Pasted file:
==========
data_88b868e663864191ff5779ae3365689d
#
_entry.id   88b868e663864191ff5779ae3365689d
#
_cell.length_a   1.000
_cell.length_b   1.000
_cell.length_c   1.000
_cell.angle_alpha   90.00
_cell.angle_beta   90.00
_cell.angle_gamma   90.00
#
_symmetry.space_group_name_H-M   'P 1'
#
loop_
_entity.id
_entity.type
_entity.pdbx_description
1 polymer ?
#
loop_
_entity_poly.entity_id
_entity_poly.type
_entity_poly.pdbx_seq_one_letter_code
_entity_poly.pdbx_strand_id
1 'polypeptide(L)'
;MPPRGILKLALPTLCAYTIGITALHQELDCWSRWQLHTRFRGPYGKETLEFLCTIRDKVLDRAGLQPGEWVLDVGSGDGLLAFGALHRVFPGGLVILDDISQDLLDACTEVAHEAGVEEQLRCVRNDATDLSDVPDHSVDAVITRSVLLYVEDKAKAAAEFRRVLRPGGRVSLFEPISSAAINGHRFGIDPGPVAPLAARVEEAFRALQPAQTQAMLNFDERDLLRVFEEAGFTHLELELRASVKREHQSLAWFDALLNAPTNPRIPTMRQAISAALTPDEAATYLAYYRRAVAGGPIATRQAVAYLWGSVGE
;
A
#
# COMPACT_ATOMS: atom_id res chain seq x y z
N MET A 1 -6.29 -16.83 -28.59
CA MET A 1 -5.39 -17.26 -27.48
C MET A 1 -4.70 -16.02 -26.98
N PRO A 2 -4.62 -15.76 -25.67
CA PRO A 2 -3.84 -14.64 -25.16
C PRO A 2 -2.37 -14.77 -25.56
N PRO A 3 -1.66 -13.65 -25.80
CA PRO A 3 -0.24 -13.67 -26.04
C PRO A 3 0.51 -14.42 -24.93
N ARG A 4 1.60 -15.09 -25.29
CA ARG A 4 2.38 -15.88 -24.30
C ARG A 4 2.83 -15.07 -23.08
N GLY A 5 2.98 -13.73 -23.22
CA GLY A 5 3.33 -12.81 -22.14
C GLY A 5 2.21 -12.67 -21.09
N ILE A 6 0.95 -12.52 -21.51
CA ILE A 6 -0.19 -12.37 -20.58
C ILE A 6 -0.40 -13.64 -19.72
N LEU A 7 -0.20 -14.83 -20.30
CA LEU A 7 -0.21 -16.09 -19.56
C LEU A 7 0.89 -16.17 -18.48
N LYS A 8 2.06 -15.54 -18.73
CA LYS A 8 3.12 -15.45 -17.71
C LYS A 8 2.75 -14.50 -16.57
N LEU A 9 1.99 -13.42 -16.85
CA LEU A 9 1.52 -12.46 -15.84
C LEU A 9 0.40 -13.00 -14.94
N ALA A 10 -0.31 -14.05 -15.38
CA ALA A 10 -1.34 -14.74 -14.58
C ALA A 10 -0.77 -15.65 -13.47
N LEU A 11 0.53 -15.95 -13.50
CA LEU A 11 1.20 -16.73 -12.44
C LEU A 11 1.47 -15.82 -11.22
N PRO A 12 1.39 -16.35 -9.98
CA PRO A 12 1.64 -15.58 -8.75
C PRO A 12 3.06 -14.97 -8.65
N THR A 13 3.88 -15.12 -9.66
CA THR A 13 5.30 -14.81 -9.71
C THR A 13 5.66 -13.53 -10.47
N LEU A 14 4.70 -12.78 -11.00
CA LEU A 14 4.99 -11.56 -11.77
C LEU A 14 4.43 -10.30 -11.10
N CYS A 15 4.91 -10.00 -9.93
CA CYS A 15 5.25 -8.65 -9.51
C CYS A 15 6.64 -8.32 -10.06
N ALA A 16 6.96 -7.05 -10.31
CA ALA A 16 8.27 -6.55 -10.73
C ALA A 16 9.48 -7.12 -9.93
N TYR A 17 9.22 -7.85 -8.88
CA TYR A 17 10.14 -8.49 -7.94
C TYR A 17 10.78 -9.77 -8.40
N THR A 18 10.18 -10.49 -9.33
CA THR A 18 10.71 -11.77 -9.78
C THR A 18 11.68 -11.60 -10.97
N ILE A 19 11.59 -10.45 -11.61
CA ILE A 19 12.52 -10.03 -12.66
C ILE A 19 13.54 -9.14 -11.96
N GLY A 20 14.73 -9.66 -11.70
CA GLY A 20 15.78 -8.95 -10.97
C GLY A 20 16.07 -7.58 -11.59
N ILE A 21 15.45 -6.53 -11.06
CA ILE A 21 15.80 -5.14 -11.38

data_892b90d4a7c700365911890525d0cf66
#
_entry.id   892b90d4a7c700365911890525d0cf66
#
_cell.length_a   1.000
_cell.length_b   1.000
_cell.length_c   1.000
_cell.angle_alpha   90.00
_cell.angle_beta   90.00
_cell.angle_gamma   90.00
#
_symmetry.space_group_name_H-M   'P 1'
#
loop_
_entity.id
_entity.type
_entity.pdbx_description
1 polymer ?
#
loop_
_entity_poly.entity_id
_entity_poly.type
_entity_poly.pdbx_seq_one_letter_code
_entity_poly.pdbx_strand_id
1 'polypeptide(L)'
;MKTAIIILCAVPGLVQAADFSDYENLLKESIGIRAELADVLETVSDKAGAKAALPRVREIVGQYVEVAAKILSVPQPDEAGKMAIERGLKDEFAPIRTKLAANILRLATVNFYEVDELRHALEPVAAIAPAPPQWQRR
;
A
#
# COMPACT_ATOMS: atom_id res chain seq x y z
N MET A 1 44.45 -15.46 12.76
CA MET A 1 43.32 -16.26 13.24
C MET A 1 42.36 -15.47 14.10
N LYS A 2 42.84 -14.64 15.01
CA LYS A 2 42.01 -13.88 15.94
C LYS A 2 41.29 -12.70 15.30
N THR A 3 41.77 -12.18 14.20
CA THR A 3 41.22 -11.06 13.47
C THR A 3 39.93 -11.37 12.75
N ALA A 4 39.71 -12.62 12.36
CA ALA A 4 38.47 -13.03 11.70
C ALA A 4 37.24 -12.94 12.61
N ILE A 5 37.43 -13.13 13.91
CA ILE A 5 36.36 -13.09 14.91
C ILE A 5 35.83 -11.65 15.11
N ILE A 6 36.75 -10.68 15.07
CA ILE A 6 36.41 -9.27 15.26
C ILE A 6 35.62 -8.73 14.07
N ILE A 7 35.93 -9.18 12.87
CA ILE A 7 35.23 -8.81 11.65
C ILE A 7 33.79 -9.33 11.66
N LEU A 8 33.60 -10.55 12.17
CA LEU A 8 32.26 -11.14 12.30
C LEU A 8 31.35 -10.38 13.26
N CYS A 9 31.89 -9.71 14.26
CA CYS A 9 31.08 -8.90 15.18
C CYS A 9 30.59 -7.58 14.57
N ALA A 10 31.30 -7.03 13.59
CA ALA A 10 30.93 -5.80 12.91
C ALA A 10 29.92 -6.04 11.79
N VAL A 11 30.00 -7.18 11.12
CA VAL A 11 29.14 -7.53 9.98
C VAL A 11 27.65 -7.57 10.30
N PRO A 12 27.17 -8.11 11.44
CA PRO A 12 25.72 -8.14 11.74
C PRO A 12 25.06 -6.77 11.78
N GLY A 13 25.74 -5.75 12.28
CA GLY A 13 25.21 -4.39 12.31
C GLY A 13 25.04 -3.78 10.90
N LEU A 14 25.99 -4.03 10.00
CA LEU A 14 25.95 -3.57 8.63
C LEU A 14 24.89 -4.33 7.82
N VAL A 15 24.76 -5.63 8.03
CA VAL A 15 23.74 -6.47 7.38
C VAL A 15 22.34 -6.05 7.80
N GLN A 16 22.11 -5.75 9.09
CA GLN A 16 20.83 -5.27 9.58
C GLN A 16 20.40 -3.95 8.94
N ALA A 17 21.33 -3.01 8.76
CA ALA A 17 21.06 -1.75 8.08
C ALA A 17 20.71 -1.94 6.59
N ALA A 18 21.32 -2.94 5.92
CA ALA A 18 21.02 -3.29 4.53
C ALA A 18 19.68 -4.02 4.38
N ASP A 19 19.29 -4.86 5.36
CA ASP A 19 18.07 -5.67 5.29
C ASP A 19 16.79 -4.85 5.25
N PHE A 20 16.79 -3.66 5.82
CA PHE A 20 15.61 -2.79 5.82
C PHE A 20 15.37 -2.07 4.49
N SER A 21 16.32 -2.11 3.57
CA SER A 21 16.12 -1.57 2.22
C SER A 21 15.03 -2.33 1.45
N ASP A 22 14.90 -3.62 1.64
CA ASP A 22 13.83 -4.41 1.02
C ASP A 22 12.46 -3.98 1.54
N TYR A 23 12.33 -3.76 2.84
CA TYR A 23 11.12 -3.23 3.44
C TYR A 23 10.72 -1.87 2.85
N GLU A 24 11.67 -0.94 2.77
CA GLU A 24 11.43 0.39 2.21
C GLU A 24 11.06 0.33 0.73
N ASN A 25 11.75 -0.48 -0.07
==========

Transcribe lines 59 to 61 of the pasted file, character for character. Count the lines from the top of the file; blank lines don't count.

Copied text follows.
CA ALA A 10 -1.34 -14.74 -14.58
C ALA A 10 -0.77 -15.65 -13.47
N LEU A 11 0.53 -15.95 -13.50